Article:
Every failure pushes you forward, quitting is what should define failure.
Fear of failure is so great that it can almost be diagnosed as a phobia commonly known as atychiphobia, a phobia that is ascended from life adversity or from a childhood traumatic experience. Be that as it may, failing is inevitable; everyone got introduced to failure at some point in their lives. Some failures wreak havoc on our self-esteem and confidence although rationally we know we didn’t know better back then or that it is as simple as saying it happens. Failure can range from wetting a bed at age 5 to failing at a course to something with a higher stake like a crumbling business. Avoiding failure can stuck you in a rut while watching everyone around you move forward. Whether it was picking a different career path to avoid failing in what you dreamed of. Ego plays a big rule in shutting our dreams down. Fragile egos can’t handle the humility that needs to be on standby when failure knocks on our doors. Humility is admitting you don’t have all the answer, it also means you still have room to grow and learn. Successful self-made people don’t have big ego they substitute it with strive, they always make room for failures for the lessons that come with it.
Voicing out your dreams and daring to go after them can sometimes intimidate people at your surroundings. Some will feed you doubt that you are not up to the task. Some will ask you to head back to reality because your dreams are all delusional. You are left with two choices, then you either welcome in their feedback and believe them or prove them wrong. If you don’t believe in yourself, then find a confidant who is willing to be your anchor when you feel the tides of doubt and fear drift you away. However, you still have to have a strong belief almost religious like in yourself; no amount of external support can get you to your finish line if your belief was doubtful.
Keep all distractions on the sidestep, we often master at finding ways to distract our racing thoughts to be something that our fear then fights back with emergency sirens mouthing out ‘you will fail’. Success needs persistence in the face of failure. Allow yourself countless of falls, don’t let the idea of failure being absolute creep in and make you quit. Every failure pushes you forward, quitting is what should define failure. You can either get caught on a doom loop of avoidance or seek out your goals that are out of your comfort zone and into the unknown.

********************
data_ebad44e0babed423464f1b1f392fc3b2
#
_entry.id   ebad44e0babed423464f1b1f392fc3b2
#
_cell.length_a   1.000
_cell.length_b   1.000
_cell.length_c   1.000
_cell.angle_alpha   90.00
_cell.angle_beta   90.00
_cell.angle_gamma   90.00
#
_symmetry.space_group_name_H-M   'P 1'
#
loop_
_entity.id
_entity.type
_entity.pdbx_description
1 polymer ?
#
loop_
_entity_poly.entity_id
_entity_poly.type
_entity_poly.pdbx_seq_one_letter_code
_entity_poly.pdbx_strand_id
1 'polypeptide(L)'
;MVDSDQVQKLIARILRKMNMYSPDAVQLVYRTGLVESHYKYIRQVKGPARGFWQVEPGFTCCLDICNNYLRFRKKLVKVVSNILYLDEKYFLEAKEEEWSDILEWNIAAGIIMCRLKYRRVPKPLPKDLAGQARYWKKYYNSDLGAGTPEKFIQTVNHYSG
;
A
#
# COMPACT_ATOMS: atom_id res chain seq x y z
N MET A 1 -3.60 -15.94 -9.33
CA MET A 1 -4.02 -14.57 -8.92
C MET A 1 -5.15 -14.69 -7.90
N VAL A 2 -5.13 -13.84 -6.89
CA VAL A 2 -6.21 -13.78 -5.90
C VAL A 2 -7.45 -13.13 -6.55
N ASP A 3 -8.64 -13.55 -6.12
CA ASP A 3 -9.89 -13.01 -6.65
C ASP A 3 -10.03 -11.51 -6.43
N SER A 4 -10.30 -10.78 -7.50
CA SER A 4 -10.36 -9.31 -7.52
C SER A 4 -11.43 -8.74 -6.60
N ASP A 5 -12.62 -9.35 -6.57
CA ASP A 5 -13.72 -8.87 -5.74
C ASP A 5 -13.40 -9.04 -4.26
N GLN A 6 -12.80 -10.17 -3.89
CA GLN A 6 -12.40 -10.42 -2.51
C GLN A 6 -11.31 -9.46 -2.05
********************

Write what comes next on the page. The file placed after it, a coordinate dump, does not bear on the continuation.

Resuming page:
Little tasks helps when you feel beaten down and uncertain. Don’t let the anxiety and depression put you on bed rest. One thing I can promise by is baby steps. One task a day; today write a paragraph or two, the next day post it online. If you need help or assistance don’t be afraid to ask. One thing that resonated about Steve Jobs journey to success is his ability to ask. “Most people never pick up the phone and call, most people never ask. And that’s what separates, sometimes, the people that do things from the people that just dream about them. You gotta act. And you’ve gotta be willing to fail, you gotta be ready to crash and burn” Jobs said. There has been numerous times where I debated with myself if it’s okay to ask for help and admit that I tried and failed but I often took the gutless route and opt to bluff.
Fear of failure can get the better of you even after you start to know better. Unconsciously the habit to flight is stronger. For years I have agonised over my failures for not picking what I wanted. I always picked what was safer or what made me look smarter.
When I decided to explore the topic of fear of facing obstacles and failure, I asked friends and family what was that one failure that completely shattered them. The majority mentioned math. And at the risk of sounding narcissistic their comment made me think of my choice of majoring in accounting. I hated math but math was meant to make me look smart. Although, if I was ever asked a calculus or accounting question I would choke under no pressure. Picking what others found smart fed my ego. At the time of my graduation I realised I made a mistake but felt that I was in too deep and there was no way out.
Our biggest failure is our disbelief in ourselves. We easily doubt our abilities when we stumble, we can be very hard on ourselves when we don’t notice little things like getting the time all mixed up or when we let the paranoia get the best of us when the replies don’t come as soon as we expected. We tend to judge ourselves very harshly that it ends up decapitating us; we support our family and friends when they fail but hide in shame when we feel defeated.
My original article is posted in Khaleej Times Opinion Column